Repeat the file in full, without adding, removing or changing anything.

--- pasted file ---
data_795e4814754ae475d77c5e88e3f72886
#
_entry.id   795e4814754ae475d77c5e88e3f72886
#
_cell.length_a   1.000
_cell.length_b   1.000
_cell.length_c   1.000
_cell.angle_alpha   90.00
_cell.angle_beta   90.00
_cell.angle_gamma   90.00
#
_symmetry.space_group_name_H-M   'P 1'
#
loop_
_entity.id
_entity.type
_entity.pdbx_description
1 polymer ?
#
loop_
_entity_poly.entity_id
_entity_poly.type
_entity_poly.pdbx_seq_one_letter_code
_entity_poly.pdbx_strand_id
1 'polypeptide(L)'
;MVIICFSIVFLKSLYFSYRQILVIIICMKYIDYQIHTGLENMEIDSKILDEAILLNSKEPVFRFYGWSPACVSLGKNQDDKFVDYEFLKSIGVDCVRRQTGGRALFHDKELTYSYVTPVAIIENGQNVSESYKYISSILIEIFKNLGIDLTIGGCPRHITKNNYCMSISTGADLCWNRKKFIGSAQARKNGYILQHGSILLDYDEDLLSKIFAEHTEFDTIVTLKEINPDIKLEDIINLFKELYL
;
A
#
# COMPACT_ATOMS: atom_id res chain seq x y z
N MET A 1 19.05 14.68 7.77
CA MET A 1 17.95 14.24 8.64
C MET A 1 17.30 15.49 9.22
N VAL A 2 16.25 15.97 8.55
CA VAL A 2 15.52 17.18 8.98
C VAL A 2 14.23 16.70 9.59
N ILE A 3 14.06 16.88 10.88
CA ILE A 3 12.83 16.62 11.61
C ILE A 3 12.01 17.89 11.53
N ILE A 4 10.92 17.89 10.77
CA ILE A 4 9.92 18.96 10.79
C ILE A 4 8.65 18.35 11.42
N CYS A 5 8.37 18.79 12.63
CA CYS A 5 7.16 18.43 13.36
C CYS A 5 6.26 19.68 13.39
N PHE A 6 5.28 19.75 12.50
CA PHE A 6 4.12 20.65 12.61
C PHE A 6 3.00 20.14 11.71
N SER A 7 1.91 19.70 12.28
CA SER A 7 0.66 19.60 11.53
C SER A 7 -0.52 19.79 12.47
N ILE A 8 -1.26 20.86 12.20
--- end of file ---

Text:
data_795e4814754ae475d77c5e88e3f72886
#
_entry.id   795e4814754ae475d77c5e88e3f72886
#
_cell.length_a   1.000
_cell.length_b   1.000
_cell.length_c   1.000
_cell.angle_alpha   90.00
_cell.angle_beta   90.00
_cell.angle_gamma   90.00
#
_symmetry.space_group_name_H-M   'P 1'
#
loop_
_entity.id
_entity.type
_entity.pdbx_description
1 polymer ?
#
loop_
_entity_poly.entity_id
_entity_poly.type
_entity_poly.pdbx_seq_one_letter_code
_entity_poly.pdbx_strand_id
1 'polypeptide(L)'
;MVIICFSIVFLKSLYFSYRQILVIIICMKYIDYQIHTGLENMEIDSKILDEAILLNSKEPVFRFYGWSPACVSLGKNQDDKFVDYEFLKSIGVDCVRRQTGGRALFHDKELTYSYVTPVAIIENGQNVSESYKYISSILIEIFKNLGIDLTIGGCPRHITKNNYCMSISTGADLCWNRKKFIGSAQARKNGYILQHGSILLDYDEDLLSKIFAEHTEFDTIVTLKEINPDIKLEDIINLFKELYL
;
A
#
# COMPACT_ATOMS: atom_id res chain seq x y z
N MET A 1 19.05 14.68 7.77
CA MET A 1 17.95 14.24 8.64
C MET A 1 17.30 15.49 9.22
N VAL A 2 16.25 15.97 8.55
CA VAL A 2 15.52 17.18 8.98
C VAL A 2 14.23 16.70 9.59
N ILE A 3 14.06 16.88 10.88
CA ILE A 3 12.83 16.62 11.61
C ILE A 3 12.01 17.89 11.53
N ILE A 4 10.92 17.89 10.77
CA ILE A 4 9.92 18.96 10.79
C ILE A 4 8.65 18.35 11.42
N CYS A 5 8.37 18.79 12.63
CA CYS A 5 7.16 18.43 13.36
C CYS A 5 6.26 19.68 13.39
N PHE A 6 5.28 19.75 12.50
CA PHE A 6 4.12 20.65 12.61
C PHE A 6 3.00 20.14 11.71
N SER A 7 1.91 19.70 12.28
CA SER A 7 0.66 19.60 11.53
C SER A 7 -0.52 19.79 12.47
N ILE A 8 -1.26 20.86 12.20